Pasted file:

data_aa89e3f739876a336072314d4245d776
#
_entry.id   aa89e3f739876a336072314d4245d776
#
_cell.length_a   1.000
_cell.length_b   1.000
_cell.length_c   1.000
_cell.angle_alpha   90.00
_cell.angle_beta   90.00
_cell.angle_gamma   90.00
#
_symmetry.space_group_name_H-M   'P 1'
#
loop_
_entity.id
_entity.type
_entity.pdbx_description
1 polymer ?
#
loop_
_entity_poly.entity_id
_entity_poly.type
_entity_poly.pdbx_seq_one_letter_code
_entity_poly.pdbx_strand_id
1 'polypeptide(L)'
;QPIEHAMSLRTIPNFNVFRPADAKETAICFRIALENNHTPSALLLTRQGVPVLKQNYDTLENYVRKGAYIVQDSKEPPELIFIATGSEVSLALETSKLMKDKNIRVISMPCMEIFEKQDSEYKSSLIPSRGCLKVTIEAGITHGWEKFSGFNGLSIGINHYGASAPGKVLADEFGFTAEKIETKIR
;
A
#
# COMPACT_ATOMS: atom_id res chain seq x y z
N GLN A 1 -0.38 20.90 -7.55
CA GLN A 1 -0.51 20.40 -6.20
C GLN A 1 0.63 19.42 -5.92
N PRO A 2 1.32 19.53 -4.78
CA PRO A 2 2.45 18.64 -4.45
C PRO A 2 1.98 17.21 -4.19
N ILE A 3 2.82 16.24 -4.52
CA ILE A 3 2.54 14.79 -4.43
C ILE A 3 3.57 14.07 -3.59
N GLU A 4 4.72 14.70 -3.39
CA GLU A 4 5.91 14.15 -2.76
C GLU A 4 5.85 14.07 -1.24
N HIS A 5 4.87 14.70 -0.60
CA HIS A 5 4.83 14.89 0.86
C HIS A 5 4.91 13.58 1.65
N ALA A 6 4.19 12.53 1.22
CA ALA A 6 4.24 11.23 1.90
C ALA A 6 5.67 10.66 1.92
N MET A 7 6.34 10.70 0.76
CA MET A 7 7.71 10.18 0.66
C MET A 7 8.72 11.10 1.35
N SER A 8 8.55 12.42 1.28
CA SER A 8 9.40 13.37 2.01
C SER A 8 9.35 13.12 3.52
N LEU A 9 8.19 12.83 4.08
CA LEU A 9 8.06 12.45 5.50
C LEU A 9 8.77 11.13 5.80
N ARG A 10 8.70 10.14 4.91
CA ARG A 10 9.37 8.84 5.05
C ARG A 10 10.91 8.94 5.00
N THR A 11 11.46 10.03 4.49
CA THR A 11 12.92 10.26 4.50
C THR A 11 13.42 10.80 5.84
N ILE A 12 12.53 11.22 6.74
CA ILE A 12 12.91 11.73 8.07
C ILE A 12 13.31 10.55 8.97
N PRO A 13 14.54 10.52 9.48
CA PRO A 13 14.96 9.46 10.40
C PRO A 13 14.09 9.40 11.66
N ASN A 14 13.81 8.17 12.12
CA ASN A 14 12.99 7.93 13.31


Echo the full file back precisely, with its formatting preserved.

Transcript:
data_aa89e3f739876a336072314d4245d776
#
_entry.id   aa89e3f739876a336072314d4245d776
#
_cell.length_a   1.000
_cell.length_b   1.000
_cell.length_c   1.000
_cell.angle_alpha   90.00
_cell.angle_beta   90.00
_cell.angle_gamma   90.00
#
_symmetry.space_group_name_H-M   'P 1'
#
loop_
_entity.id
_entity.type
_entity.pdbx_description
1 polymer ?
#
loop_
_entity_poly.entity_id
_entity_poly.type
_entity_poly.pdbx_seq_one_letter_code
_entity_poly.pdbx_strand_id
1 'polypeptide(L)'
;QPIEHAMSLRTIPNFNVFRPADAKETAICFRIALENNHTPSALLLTRQGVPVLKQNYDTLENYVRKGAYIVQDSKEPPELIFIATGSEVSLALETSKLMKDKNIRVISMPCMEIFEKQDSEYKSSLIPSRGCLKVTIEAGITHGWEKFSGFNGLSIGINHYGASAPGKVLADEFGFTAEKIETKIR
;
A
#
# COMPACT_ATOMS: atom_id res chain seq x y z
N GLN A 1 -0.38 20.90 -7.55
CA GLN A 1 -0.51 20.40 -6.20
C GLN A 1 0.63 19.42 -5.92
N PRO A 2 1.32 19.53 -4.78
CA PRO A 2 2.45 18.64 -4.45
C PRO A 2 1.98 17.21 -4.19
N ILE A 3 2.82 16.24 -4.52
CA ILE A 3 2.54 14.79 -4.43
C ILE A 3 3.57 14.07 -3.59
N GLU A 4 4.72 14.70 -3.39
CA GLU A 4 5.91 14.15 -2.76
C GLU A 4 5.85 14.07 -1.24
N HIS A 5 4.87 14.70 -0.60
CA HIS A 5 4.83 14.89 0.86
C HIS A 5 4.91 13.58 1.65
N ALA A 6 4.19 12.53 1.22
CA ALA A 6 4.24 11.23 1.90
C ALA A 6 5.67 10.66 1.92
N MET A 7 6.34 10.70 0.76
CA MET A 7 7.71 10.18 0.66
C MET A 7 8.72 11.10 1.35
N SER A 8 8.55 12.42 1.28
CA SER A 8 9.40 13.37 2.01
C SER A 8 9.35 13.12 3.52
N LEU A 9 8.19 12.83 4.08
CA LEU A 9 8.06 12.45 5.50
C LEU A 9 8.77 11.13 5.80
N ARG A 10 8.70 10.14 4.91
CA ARG A 10 9.37 8.84 5.05
C ARG A 10 10.91 8.94 5.00
N THR A 11 11.46 10.03 4.49
CA THR A 11 12.92 10.26 4.50
C THR A 11 13.42 10.80 5.84
N ILE A 12 12.53 11.22 6.74
CA ILE A 12 12.91 11.73 8.07
C ILE A 12 13.31 10.55 8.97
N PRO A 13 14.54 10.52 9.48
CA PRO A 13 14.96 9.46 10.40
C PRO A 13 14.09 9.40 11.66
N ASN A 14 13.81 8.17 12.12
CA ASN A 14 12.99 7.93 13.31